The first rule I learned is NEVER price things too cheaply. Never.
This is where people's "Number System" comes into play. Imagine a high school student working part time, making $150 a week at some crummy minimum wage job. To him, $500 is a lot of money. It would take him almost a month to make that much.
Now imagine a Dentist who makes $140,000 per year. (That's on the median for a general dentist). What does $500 represent to him? Not quite as much. This person would make that in a very short period of time, (Less then 1 days work). So their number system is different.
Now imagine a business owner who makes $500,000 per year. (Not out of the question at all). How long does it take them to make $500? A couple hours "work"? Their number system is also different.
Now let's assume that each of those people is looking for you to do a website for them. If you charge the business owner $250 for a full site, what do you think their perception is of the product you're delivering? Not much. In fact, they probably won't even do it. These guys LOVE bragging to their buddies about how much they spent on their newest car or their newest set of $5,000 golf clubs. They can't brag about a website that cost them $250. You have to charge them at THEIR number system level. In this case it's far higher then $250.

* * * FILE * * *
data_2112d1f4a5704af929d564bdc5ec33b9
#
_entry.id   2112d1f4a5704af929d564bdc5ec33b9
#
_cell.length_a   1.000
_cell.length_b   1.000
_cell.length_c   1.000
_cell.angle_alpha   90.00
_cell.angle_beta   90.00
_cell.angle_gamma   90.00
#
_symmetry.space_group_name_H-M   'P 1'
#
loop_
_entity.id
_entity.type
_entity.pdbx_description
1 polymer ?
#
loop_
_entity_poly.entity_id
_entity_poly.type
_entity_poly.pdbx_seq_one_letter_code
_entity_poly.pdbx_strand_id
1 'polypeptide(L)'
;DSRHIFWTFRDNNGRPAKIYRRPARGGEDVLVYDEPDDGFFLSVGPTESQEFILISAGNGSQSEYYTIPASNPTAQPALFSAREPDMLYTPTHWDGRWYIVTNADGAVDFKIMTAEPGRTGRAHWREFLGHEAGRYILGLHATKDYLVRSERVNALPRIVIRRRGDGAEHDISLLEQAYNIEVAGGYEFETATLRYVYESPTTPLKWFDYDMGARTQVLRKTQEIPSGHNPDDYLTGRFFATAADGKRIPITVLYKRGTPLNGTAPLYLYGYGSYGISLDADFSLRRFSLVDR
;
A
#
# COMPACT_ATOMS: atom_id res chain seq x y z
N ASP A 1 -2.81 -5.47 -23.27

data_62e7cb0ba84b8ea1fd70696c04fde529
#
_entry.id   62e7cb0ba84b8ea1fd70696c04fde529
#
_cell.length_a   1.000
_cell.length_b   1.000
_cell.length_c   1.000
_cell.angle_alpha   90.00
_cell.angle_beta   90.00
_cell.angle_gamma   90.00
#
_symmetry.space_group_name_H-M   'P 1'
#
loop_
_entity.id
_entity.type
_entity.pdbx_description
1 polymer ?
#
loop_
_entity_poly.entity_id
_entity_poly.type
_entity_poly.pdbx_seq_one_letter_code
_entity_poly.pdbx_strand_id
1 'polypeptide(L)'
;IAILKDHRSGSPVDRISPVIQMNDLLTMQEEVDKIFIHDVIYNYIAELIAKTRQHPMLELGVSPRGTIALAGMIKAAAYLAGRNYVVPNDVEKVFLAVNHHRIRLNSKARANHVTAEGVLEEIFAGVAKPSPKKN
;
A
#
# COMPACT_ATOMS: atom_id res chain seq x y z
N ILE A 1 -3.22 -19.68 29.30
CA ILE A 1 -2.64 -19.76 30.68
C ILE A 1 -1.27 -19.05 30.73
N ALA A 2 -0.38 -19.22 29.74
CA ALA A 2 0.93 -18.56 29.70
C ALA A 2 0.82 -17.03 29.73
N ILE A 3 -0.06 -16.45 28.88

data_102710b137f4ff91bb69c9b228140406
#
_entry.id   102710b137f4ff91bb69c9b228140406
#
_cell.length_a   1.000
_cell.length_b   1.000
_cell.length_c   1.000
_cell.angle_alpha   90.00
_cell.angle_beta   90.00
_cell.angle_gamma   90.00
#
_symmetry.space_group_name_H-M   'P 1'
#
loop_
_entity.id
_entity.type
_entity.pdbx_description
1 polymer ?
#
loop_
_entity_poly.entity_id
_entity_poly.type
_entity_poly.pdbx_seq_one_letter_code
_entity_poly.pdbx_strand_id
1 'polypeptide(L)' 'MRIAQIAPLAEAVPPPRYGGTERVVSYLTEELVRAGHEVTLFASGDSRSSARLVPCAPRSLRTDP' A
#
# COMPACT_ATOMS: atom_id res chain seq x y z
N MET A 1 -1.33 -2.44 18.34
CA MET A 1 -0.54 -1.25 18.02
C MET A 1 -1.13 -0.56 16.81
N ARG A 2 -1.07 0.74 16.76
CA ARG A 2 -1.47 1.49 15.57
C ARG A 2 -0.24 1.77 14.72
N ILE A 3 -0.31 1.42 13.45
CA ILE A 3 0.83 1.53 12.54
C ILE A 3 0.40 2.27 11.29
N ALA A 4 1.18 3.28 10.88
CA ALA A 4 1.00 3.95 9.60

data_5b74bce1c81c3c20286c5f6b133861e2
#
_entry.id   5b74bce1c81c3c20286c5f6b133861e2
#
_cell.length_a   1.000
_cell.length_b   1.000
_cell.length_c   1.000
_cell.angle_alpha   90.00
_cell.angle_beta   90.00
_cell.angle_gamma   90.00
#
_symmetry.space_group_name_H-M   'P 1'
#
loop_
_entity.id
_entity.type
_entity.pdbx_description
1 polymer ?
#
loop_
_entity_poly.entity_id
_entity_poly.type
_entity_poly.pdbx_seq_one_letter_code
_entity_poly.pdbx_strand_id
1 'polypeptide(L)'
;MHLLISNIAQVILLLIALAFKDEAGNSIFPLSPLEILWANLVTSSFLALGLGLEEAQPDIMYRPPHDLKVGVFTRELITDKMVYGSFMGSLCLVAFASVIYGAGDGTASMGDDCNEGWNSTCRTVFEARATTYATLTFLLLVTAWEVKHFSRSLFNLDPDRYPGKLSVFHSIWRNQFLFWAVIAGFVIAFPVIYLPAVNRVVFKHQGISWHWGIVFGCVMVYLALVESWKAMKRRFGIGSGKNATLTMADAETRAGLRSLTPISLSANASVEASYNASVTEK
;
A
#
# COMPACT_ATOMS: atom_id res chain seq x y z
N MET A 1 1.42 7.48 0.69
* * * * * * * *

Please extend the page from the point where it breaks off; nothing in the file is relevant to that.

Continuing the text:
When you're starting out as an offline business consultant or web consultant or whatever you want to call it. You may not have much money. Your number system might be different then the clients you're after. Adjust your pricing to suit their system, not yours. Just because $250 or $500 may seem "steep" to you, don't assume it's steep to your potential clients. Look at what else they spend their money on to advertise their business. Get the rate sheet for your local paper. Those are ONE TIME runs of ads and they cost a small fortune. Get the rate sheet for national magazines. (hint you can find all these online easily).
So if one of your potential clients is paying $2,000 per day to run an ad for 5 months and you come along and offer them a website design for $250, what do you think they'll do? You need to add a couple zeroes to the end of that $250 and really blow them away with what you do.
Perception, pricing and their number system go hand in hand when getting an initial gauge of what you're offering. Don't shy away from numbers that you feel are "too big". Embrace them. Charge what you're worth but make sure it's something that they will value too.
Just my 2 cents.